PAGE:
Film

Detention


Detention (2011)
★★ / ★★★★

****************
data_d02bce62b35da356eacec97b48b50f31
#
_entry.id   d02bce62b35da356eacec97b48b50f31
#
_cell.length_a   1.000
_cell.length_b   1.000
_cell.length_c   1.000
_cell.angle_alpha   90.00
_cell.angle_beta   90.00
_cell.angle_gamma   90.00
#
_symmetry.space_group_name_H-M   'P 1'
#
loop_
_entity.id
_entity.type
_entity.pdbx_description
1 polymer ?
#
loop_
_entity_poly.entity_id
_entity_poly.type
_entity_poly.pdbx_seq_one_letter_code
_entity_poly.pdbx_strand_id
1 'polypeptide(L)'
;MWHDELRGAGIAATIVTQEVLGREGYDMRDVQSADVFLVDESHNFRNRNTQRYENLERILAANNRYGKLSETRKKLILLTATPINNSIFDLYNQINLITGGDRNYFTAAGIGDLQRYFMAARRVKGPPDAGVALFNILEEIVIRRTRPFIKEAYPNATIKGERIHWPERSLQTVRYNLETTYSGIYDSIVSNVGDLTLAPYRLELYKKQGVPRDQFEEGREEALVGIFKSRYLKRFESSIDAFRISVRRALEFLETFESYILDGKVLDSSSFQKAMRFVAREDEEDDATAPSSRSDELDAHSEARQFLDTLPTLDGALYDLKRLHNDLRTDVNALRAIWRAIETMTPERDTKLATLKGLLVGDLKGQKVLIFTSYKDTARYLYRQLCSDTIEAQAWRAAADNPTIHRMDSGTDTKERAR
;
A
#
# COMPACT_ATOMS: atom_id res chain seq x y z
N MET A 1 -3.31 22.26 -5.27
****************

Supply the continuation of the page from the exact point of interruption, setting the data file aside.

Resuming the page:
When Taylor Fisher (Alison Woods), a self-proclaimed “B.I.T.C.H.,” woke up, she turned directly to the camera and gave us a tour of her fabulous daily routine: bragging about being on top of the high school food chain, expressing her hatred toward her mom after French toast was served for breakfast, and acknowledging that her life was not only pretty much exactly what she wanted, she felt that she deserved every bit of it. But when Taylor turned around, a masked figure similar to the newly released film, “Cinderhella II: Beauty Scream,” swung an axe at her throat and her body was thrown out the window. Although Taylor was the most popular girl in Grizzly Lake High School, it seemed like her former classmates couldn’t care less. Prom remained the most important event in everyone’s brain. A conflation of slasher horror, high school satire, and science fiction, “Detention,” written by Joseph Kahn and Mark Palermo, did not always reach its potential in terms of delivering emotional thrusts that rang true but it almost never ceased to be entertaining. Its jokes were a mile a minute and very self-aware, at its best biting and with enough little nuggets of wisdom, mostly in a form of hope, in terms of a life outside of the limiting walls of high school. Its characters grabbed my attention immediately when they uttered lines like, “You are more concept than reality” and “Sting is the Bruno Mars of 1992.” In the real world, no one should expect to hear teens conversing like these characters (let alone know the cultural impact of Sting) but that, alongside its 90s fetishism, was a part of its charm. The script was drenched in post-irony, from its attention-grabbing soundtrack to the films the characters referenced. And yet at the same time, irony within ironies made the material almost unforgivingly cold. Even though we got to know some of the teens in the most rudimentary way, they remained sheep heading for a slaughter. I couldn’t help but consider an alternative and imagine the statement it would have made if, in the end, there was only one dead teen in Grizzly Lake and the rest only involved chase sequences. For instance, when Riley (Shanley Caswell), a suicidal vegetarian who also happened to be our heroine, was chased by the axe-wielding killer around the neighborhood, it was quite thrilling despite its inherent silliness. I felt disappointment at the missed opportunity because if no one else was gutted after the first scene, the final product would most likely have been the same. This was due to the film not really being about the stabbings. It was about the hormone-induced confusion and histrionics of the young people on screen. While quite sophomoric most of the time, it was forgivable because I cared if Riley would end up with Clapton (Josh Hutcherson), a longtime friend from across the street who happened to eye Ione (Spencer Locke), the pretty cheerleader with an interesting background story. What really threw me out of the moment at times, however, were a few unconvincing takes. For example, Nolan (Parker Bagley) was supposed to be a big, menacing bully but there were shots when I saw nothing but sensitivity in the actor’s eyes. He growled, grunted, and yelled as if he were on steroids but all the commotion felt like an empty threat. I’d be more scared of the quiet guy in the corner you could be hiding weapons in his baggy sweater. Another involved the way a police officer handed her card to Riley after she had been attacked. For a movie that was more than aware that small details could lead to big consequences, I was surprised that the director, Joseph Kahn, overlooked the lack of effectiveness in the aforementioned examples and others similar to it. “Detention” is certainly not for everyone especially with its drastic changes in tone, but most people will find at least one amusing thing in its hip smugness.

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